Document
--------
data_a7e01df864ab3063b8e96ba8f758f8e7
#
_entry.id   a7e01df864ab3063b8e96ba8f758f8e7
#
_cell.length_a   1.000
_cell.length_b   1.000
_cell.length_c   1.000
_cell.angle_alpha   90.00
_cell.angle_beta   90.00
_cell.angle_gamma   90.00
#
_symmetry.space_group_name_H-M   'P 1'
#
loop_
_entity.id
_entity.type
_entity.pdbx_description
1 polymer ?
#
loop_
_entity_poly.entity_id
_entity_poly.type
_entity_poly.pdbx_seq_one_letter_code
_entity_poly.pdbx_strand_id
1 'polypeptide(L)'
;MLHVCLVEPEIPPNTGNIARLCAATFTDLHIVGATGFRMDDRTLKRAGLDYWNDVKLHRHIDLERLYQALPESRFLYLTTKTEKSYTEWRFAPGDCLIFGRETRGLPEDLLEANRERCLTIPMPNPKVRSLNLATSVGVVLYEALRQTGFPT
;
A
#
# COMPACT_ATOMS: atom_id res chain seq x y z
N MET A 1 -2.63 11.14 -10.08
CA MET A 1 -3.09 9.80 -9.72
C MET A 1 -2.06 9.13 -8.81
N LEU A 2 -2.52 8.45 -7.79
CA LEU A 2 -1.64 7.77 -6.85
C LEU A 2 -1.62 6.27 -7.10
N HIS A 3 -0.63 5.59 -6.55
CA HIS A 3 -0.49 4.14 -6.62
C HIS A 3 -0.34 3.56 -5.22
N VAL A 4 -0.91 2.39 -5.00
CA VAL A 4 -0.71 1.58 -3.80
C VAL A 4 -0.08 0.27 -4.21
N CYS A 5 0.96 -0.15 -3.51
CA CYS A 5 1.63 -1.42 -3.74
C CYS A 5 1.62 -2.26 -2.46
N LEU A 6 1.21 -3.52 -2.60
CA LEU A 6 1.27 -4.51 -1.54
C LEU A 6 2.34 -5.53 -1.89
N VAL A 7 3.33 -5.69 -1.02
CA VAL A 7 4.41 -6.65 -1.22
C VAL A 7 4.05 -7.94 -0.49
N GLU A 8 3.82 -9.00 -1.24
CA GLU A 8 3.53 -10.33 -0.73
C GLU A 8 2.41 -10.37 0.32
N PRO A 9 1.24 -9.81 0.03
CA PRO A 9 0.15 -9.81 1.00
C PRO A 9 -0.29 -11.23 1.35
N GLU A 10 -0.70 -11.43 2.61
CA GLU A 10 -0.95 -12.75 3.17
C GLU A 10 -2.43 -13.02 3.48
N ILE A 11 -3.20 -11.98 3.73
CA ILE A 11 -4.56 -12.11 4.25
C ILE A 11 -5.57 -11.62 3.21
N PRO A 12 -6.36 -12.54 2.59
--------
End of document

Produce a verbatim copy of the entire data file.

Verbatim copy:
data_a7e01df864ab3063b8e96ba8f758f8e7
#
_entry.id   a7e01df864ab3063b8e96ba8f758f8e7
#
_cell.length_a   1.000
_cell.length_b   1.000
_cell.length_c   1.000
_cell.angle_alpha   90.00
_cell.angle_beta   90.00
_cell.angle_gamma   90.00
#
_symmetry.space_group_name_H-M   'P 1'
#
loop_
_entity.id
_entity.type
_entity.pdbx_description
1 polymer ?
#
loop_
_entity_poly.entity_id
_entity_poly.type
_entity_poly.pdbx_seq_one_letter_code
_entity_poly.pdbx_strand_id
1 'polypeptide(L)'
;MLHVCLVEPEIPPNTGNIARLCAATFTDLHIVGATGFRMDDRTLKRAGLDYWNDVKLHRHIDLERLYQALPESRFLYLTTKTEKSYTEWRFAPGDCLIFGRETRGLPEDLLEANRERCLTIPMPNPKVRSLNLATSVGVVLYEALRQTGFPT
;
A
#
# COMPACT_ATOMS: atom_id res chain seq x y z
N MET A 1 -2.63 11.14 -10.08
CA MET A 1 -3.09 9.80 -9.72
C MET A 1 -2.06 9.13 -8.81
N LEU A 2 -2.52 8.45 -7.79
CA LEU A 2 -1.64 7.77 -6.85
C LEU A 2 -1.62 6.27 -7.10
N HIS A 3 -0.63 5.59 -6.55
CA HIS A 3 -0.49 4.14 -6.62
C HIS A 3 -0.34 3.56 -5.22
N VAL A 4 -0.91 2.39 -5.00
CA VAL A 4 -0.71 1.58 -3.80
C VAL A 4 -0.08 0.27 -4.21
N CYS A 5 0.96 -0.15 -3.51
CA CYS A 5 1.63 -1.42 -3.74
C CYS A 5 1.62 -2.26 -2.46
N LEU A 6 1.21 -3.52 -2.60
CA LEU A 6 1.27 -4.51 -1.54
C LEU A 6 2.34 -5.53 -1.89
N VAL A 7 3.33 -5.69 -1.02
CA VAL A 7 4.41 -6.65 -1.22
C VAL A 7 4.05 -7.94 -0.49
N GLU A 8 3.82 -9.00 -1.24
CA GLU A 8 3.53 -10.33 -0.73
C GLU A 8 2.41 -10.37 0.32
N PRO A 9 1.24 -9.81 0.03
CA PRO A 9 0.15 -9.81 1.00
C PRO A 9 -0.29 -11.23 1.35
N GLU A 10 -0.70 -11.43 2.61
CA GLU A 10 -0.95 -12.75 3.17
C GLU A 10 -2.43 -13.02 3.48
N ILE A 11 -3.20 -11.98 3.73
CA ILE A 11 -4.56 -12.11 4.25
C ILE A 11 -5.57 -11.62 3.21
N PRO A 12 -6.36 -12.54 2.59